That is why you should not throw out or recycle a used paper clip unless it is damaged or rusty. If it is treated well, it can be reused almost indefinitely.

Are Paper Clips Compostable?

Paper clips made from metal or plastic are not compostable.

Paper clips made from paper are suitable for home composting. However, before you add them to your compost bin, check that they don't contain any dyes or colorants that might be harmful to your soil.

Are Paper Clips Bad for the Environment?

Metal or plastic paper clips are bad for the environment if they are thrown away in the trash and end up in a landfill.

However, if they are reused or recycled then paper clips are not particularly hazardous from an environmental perspective.

The Final Word

Paper clips are something that most of us use but because of their small size, not many people give them much consideration when it comes to recycling.

For that reason, many end up in landfills which is a waste of natural resources, energy, and also a potential contaminant of the soil.

Instead of throwing them away, you can reuse paper clips many times while they still remain in good condition. After that, they can be recycled in bulk as scrap metal, or repurposed in craft projects.

Remember that the small things add up. So next time you remove paper clips from a document, resist the temptation to throw them in the trash. Put them to one side and use them again instead.

You May Also Like

Arabella Ruiz is a senior researcher at The Roundup. She lives in San Antonio, Texas and has been interested in the environment from an early age. Arabella loves to campaign for environmental causes and fundraise for charities that aim to preserve wildlife habitat, protect endangered species or help people with climate change problems.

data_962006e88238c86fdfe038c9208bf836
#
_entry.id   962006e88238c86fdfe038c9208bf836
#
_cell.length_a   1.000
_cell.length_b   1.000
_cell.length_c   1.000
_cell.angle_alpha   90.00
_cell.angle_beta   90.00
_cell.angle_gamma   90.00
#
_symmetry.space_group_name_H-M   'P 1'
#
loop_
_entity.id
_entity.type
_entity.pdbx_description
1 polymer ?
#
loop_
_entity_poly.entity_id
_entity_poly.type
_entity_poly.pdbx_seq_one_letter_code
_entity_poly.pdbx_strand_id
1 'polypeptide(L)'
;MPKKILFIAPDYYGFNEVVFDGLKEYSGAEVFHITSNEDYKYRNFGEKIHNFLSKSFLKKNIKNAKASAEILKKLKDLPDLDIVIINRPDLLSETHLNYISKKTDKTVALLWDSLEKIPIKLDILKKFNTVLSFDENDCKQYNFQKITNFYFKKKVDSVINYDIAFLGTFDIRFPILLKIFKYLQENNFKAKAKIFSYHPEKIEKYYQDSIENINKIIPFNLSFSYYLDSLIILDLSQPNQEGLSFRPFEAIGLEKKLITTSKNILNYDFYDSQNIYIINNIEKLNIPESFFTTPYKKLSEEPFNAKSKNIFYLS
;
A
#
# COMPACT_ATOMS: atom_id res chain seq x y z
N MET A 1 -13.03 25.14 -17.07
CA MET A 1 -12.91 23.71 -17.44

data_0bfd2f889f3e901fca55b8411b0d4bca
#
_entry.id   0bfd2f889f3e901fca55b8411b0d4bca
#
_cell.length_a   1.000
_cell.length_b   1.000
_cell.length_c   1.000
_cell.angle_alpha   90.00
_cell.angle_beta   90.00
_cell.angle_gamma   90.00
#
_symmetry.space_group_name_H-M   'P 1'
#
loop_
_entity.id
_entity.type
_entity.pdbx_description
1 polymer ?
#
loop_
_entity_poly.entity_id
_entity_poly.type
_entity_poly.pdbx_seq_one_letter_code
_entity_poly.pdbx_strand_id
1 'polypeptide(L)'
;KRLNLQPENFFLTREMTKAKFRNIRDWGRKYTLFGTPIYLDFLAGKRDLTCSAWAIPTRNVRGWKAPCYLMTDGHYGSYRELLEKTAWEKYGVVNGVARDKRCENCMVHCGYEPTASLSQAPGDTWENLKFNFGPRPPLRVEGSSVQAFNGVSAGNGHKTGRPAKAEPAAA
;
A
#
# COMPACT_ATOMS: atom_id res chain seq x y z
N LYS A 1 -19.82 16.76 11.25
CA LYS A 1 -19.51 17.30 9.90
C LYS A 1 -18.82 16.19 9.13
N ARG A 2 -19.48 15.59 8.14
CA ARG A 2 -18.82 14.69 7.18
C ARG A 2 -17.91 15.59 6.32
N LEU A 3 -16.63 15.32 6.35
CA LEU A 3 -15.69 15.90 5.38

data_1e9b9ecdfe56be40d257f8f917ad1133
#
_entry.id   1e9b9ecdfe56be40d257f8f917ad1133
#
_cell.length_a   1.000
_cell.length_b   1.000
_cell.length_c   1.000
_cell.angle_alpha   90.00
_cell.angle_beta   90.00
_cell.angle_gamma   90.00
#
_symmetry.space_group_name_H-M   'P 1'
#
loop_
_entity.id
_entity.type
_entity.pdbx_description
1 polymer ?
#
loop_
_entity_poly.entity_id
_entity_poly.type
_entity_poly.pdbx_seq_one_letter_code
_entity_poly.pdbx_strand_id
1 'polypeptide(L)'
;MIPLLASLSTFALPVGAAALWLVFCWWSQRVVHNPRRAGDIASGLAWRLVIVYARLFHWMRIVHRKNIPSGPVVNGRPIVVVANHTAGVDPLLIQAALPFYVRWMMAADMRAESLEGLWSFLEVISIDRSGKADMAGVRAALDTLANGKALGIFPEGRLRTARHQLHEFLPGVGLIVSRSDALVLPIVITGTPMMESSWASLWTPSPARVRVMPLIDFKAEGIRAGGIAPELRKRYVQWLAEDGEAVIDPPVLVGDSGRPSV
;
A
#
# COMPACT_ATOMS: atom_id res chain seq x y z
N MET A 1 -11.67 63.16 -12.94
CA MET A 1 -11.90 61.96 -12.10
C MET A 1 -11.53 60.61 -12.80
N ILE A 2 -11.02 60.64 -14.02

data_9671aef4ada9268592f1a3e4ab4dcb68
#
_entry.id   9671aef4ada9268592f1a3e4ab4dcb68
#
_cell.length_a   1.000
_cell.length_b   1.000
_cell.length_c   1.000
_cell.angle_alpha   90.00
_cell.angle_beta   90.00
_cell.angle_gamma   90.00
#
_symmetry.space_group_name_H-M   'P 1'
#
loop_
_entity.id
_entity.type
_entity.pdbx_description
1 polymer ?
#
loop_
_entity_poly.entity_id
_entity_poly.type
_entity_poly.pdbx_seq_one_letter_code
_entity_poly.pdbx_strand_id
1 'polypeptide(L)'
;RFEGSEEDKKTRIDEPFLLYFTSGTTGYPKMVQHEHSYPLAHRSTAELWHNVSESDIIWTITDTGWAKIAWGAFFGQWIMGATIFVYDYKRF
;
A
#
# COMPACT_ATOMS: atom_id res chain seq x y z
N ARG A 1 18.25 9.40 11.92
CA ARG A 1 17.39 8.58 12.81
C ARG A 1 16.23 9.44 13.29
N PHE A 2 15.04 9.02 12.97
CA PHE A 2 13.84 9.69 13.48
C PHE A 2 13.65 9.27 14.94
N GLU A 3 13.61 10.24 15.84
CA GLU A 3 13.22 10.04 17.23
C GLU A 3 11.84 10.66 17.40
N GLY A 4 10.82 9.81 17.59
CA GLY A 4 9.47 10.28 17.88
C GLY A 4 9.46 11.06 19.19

Arabella Ruiz
Arabella Ruiz is a senior researcher at The Roundup. She lives in San Antonio, Texas and has been interested in the environment from an early age. Arabella loves to campaign for environmental causes and fundraise for charities that aim to preserve wildlife habitat, protect endangered species or help people with climate change problems.

The Roundup

Your guide to a green and eco-friendly lifestyle. We offer simple, practical advice that anyone can follow. Together we can make a difference today & save tomorrow.
linkedin facebook pinterest youtube rss twitter instagram facebook-blank rss-blank linkedin-blank pinterest youtube twitter instagram